Consumer opinions about security are shifting as new technologies, such as the Internet of Things (IoT), enter the marketplace.
Studies increasingly show the impact of security breaches on average people. As many as 25% of people have experienced some kind of identity theft.
When you start to build a website for your small business, you have to ensure that your customers’ data is protected and that your company is secured against cyber attacks and data breaches.
Adequate defense of your business from malicious code is extremely difficult to achieve, especially when that code has been designed to destroy your infrastructure and allow cybercriminals to access your data, steal it, and sell it to the highest bidder on the black market.
With so many different forms of attack, it can be confusing to know where to begin, but one strategy every business should use is to protect their customers through a Secure Sockets Layer certificate (SSL).
What exactly is an SSL certificate?
An SSL certificate ensures that content provided to users originates from the correct sender – thus making communications through computer networks far more secure.
For example, if you are using an online service like Netflix, Amazon, or Google, an SSL certificate can ensure that you are confident you are using the right service, and not a fake one. Because of this, including an SSL in your business plan should be essential, as it helps to verify who you are to your customers.
In order to obtain certain (and reputable) SSL certificates, companies have to be thoroughly vetted before they will be allowed to display the certificate on their webpages and provide a secure connection.
Why use SSL certification?
While you should also maintain other channels of communication with customers for convenience and security, protecting and combining your business communications over the Internet will always be key, especially as online communication becomes more frequent.
Consumers have come to expect their sensitive information to be secure when they are shopping online. By displaying an SSL certification to your customers, you are telling them that your business takes security seriously and you are taking steps to protect them from identity theft.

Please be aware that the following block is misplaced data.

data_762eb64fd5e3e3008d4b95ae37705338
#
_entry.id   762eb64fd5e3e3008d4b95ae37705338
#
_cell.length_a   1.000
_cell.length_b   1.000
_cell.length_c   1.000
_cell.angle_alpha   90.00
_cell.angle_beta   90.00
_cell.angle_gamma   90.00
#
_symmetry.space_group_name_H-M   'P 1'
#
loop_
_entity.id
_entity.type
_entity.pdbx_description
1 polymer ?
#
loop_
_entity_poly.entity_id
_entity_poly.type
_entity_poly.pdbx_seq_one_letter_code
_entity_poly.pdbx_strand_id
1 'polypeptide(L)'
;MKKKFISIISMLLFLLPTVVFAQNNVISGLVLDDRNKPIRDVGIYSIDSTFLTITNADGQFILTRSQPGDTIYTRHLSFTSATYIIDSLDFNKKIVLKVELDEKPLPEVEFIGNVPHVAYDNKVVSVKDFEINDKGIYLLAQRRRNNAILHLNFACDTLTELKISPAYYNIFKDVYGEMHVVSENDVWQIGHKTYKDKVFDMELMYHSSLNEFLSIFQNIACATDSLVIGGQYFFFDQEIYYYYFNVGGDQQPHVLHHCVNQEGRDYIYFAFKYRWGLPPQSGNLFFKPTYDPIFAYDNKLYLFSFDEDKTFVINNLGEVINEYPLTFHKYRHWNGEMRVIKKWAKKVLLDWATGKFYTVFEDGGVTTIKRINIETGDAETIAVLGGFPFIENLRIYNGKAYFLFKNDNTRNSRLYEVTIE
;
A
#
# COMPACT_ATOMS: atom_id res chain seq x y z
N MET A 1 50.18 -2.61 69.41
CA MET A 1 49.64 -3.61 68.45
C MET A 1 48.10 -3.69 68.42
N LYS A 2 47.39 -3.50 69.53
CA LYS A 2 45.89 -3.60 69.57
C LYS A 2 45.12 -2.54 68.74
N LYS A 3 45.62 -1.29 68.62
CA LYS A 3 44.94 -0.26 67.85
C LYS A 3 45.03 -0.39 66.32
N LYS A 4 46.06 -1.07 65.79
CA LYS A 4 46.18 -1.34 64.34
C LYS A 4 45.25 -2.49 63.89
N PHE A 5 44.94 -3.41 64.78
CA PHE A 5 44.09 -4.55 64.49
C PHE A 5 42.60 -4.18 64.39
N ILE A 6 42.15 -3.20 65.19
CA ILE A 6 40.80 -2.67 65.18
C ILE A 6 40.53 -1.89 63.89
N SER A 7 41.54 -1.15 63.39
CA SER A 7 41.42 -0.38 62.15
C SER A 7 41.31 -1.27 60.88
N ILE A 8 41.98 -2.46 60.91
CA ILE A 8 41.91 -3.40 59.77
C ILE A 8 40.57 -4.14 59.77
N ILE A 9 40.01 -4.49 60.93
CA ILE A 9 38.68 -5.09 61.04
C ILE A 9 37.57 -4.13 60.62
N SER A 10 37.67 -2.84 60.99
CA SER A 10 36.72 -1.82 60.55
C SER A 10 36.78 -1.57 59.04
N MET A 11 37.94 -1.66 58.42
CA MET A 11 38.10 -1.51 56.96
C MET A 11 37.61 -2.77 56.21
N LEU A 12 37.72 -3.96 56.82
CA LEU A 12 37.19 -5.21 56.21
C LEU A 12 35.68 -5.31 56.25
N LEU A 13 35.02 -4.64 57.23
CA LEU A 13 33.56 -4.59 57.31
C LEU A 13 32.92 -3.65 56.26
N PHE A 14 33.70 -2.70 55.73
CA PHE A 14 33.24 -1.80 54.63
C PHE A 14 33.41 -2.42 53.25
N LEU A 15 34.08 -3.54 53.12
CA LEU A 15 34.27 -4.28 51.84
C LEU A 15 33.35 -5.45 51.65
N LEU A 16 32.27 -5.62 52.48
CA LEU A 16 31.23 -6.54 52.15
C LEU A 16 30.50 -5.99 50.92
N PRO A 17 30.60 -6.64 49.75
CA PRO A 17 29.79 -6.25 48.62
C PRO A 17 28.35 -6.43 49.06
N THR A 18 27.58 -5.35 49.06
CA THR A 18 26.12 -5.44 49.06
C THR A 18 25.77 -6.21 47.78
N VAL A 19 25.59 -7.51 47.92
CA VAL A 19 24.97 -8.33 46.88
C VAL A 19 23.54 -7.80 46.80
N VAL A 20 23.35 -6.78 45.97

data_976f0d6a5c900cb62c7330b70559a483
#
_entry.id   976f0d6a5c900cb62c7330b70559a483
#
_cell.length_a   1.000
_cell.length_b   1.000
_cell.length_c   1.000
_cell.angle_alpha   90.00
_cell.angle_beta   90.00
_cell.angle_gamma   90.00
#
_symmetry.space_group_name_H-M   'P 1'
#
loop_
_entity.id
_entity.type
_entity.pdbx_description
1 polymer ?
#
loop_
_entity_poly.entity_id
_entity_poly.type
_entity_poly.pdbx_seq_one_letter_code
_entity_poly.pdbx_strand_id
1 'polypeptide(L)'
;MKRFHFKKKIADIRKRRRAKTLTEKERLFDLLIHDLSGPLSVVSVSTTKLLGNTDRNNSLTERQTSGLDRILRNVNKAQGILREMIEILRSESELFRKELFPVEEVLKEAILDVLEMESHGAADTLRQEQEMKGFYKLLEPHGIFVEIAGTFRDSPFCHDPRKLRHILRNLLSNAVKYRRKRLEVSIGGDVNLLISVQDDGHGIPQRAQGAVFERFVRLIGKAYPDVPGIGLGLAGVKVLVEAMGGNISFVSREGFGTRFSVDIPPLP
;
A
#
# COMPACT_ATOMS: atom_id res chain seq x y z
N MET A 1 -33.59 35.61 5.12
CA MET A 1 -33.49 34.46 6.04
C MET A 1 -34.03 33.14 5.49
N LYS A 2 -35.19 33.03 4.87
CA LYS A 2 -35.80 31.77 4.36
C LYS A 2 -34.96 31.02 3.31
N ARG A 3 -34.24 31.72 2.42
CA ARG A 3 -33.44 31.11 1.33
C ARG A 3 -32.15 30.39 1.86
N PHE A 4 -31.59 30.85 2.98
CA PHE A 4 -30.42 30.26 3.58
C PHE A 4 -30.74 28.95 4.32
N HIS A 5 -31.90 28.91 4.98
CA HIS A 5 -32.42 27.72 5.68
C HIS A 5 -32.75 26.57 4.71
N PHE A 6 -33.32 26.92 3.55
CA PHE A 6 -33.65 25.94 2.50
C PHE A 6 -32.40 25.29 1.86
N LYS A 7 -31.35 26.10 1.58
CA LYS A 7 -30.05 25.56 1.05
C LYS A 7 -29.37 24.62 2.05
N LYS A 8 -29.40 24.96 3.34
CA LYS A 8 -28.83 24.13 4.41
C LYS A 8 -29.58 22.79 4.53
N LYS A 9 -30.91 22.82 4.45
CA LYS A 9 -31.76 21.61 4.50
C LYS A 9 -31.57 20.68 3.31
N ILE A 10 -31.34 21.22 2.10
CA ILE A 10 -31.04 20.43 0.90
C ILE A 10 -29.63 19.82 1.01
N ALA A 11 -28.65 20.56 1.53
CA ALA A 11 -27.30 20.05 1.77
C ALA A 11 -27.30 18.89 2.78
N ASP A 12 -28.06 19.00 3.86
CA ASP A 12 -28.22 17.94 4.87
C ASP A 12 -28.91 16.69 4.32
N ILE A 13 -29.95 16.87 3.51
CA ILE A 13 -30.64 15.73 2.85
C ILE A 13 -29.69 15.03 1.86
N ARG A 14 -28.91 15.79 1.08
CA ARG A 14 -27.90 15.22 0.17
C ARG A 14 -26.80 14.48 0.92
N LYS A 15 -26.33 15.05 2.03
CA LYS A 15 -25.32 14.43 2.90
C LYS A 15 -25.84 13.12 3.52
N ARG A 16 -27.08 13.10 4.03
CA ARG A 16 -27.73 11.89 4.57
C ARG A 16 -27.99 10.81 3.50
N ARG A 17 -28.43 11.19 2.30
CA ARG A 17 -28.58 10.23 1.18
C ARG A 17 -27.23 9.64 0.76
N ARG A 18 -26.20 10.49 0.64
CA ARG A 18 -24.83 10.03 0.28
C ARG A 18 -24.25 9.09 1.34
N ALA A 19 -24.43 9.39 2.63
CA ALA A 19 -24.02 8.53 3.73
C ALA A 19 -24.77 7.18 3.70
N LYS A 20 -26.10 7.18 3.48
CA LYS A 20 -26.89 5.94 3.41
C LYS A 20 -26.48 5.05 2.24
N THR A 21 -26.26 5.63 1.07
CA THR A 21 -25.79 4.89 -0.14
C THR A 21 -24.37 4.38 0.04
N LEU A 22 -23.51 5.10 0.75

Not only does this help to protect you from a data breach, but it is also essential for building customer trust. While this may increase costs, most providers offer a verified SSL certificate typically at a low cost or free.
Alongside this, consider that failing to use a certification can lead to being penalized by search engines. Google has specifically stated that they have been testing to see whether secure sites tend to rank higher in searches. When they did, they started using HTTPS and SSL as a ranking signal. While this won’t be a primary ranking factor, they have suggested it will become more important over time.
How to get an SSL certification
Every SSL company has a different approach for verifying a website, so your first step should always be getting background information about the company or Certification Authority (CA) that will be providing your SSL. You’ll want to see what their vetting process is and read reviews from other businesses so that you’re sure you’re being protected by a credible source.
Once you have decided on using a reputable provider, you will request certification and pay for it. After the payment is completed, the CA will then begin the process of verifying your website. The amount of time this takes can vary, but approval usually takes around an hour. The time taken depends on the complexity of your business and the encryption required.
Once the certificate is paid for and approved, you can install it and secure your website behind the new web protocol.
How do you check to see if a website is SSL protected?
When customer data is spread across emails, payments, data, and login information, users need to feel that their data is safe with secure encryption methods.
While there may be vulnerabilities on their side, such as using a poorly secured browser, it builds confidence if they know you’ve taken steps to protect your organization and their data. Users also want to be sure that any website that they visit and use to make purchases has been thoroughly vetted and confirmed to be legitimate.
Here are some methods to check that your page, or another company’s, is SSL protected:
- A padlock symbol will appear on the far left side of the browser bar. If this symbol is broken or absent, this indicates the page is not secured by an SSL. This symbol can be clicked and it will provide more information about the company that is connected to the website.
- The URL will begin with “https”, which indicates that users are securely connected. HTTP (hypertext transfer protocol) was the old standard for websites, and the addition of S indicates the increased level of security. This is essential when websites are transmitting sensitive information such as credit card details, especially when your website is built on vulnerable platforms.
- The address bar will sometimes have a green background color that indicates it has gone through additional layers of vetting. This is typically referred to as extended validation.
Small business owners have multiple reasons to install SSL certificates as part of their overall plan to mitigate cybersecurity risks. If they are taking payments online, they want to make sure they limit the risk of a data breach by making sure payments take place over a secure connection.
Even if your business doesn’t handle payments online, securing your employee’s connections helps to ensure business-critical data isn’t at risk of being stolen in a data breach. By installing an SSL, you help to keep your business network and customers safe – a move that will improve trust in your company and keep your business secure from cybersecurity threats.